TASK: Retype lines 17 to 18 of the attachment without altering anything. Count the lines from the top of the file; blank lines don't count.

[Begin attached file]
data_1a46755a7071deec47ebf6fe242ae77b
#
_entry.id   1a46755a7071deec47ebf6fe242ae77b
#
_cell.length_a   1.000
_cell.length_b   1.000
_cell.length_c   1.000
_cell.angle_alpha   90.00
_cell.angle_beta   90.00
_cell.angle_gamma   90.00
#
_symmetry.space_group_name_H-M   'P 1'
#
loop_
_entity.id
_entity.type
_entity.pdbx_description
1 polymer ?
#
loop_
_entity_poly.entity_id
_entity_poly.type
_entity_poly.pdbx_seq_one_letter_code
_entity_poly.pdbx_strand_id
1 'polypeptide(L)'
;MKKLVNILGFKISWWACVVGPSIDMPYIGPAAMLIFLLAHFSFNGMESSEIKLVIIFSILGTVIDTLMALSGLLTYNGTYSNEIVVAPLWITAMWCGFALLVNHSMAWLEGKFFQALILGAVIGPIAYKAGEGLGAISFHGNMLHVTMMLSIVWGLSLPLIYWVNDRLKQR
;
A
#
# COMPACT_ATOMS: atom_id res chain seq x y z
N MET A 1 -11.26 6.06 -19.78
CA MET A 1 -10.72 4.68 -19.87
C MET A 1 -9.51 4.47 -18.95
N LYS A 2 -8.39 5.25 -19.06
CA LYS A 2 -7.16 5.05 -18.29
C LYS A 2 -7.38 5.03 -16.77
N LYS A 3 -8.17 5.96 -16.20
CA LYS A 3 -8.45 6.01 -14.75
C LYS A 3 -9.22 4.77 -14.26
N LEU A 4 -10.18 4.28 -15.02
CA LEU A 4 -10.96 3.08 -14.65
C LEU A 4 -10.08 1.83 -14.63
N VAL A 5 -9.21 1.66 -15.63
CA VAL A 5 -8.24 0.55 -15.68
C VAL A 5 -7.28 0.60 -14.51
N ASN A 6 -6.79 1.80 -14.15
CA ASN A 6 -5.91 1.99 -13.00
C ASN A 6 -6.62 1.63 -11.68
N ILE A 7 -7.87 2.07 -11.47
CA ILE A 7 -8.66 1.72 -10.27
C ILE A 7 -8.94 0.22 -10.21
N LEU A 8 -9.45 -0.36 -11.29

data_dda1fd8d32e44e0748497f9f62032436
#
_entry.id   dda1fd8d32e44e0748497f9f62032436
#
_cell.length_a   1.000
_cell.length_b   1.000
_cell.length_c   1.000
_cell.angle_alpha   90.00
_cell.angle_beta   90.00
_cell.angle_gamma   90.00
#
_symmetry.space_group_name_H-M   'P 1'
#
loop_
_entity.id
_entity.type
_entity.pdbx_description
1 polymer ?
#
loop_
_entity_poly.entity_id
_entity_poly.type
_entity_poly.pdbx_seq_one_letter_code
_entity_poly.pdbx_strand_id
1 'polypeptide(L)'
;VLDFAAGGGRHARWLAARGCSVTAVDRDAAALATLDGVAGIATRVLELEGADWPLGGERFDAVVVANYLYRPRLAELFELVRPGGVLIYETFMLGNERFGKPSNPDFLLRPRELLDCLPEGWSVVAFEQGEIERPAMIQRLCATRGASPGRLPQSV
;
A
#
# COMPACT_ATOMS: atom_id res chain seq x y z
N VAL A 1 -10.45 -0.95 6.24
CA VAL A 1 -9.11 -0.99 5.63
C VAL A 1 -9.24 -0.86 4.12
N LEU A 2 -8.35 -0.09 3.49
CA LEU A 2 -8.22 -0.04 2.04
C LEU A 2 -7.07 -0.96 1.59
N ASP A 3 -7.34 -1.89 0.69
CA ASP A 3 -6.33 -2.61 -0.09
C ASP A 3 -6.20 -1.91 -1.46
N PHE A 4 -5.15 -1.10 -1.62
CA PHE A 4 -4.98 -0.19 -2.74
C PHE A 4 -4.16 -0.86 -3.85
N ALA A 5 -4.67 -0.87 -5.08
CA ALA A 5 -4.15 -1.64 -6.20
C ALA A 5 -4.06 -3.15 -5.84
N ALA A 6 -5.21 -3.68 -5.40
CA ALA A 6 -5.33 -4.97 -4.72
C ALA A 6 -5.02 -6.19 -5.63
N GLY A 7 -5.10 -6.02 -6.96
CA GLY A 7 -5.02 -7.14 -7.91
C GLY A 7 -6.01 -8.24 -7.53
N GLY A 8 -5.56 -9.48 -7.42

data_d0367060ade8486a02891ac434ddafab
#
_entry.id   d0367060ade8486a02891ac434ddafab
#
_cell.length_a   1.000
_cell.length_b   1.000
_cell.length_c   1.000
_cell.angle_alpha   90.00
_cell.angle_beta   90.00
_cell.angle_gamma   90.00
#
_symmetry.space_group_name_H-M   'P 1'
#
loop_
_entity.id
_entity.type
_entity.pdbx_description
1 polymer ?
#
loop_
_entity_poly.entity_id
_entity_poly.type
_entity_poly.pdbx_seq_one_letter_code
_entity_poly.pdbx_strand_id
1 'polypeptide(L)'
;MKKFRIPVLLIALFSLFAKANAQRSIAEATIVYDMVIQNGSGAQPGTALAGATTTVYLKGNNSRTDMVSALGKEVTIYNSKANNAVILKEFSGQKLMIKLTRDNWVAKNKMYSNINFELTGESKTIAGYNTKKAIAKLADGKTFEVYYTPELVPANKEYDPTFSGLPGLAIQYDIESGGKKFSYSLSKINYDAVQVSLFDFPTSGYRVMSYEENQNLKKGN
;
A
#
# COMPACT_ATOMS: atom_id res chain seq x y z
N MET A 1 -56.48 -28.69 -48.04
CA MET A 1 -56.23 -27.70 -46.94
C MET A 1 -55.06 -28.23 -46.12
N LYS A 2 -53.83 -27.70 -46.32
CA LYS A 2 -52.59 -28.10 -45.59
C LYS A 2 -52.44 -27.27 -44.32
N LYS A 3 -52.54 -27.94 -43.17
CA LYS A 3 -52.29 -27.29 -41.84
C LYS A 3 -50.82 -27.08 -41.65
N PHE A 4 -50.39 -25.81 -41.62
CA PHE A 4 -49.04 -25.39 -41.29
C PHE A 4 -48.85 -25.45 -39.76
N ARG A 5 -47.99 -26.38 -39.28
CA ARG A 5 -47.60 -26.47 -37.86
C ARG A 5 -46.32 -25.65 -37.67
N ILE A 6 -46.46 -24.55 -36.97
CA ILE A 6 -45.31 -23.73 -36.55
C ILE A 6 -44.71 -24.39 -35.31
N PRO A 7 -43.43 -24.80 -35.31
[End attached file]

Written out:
_entity.pdbx_description
1 polymer ?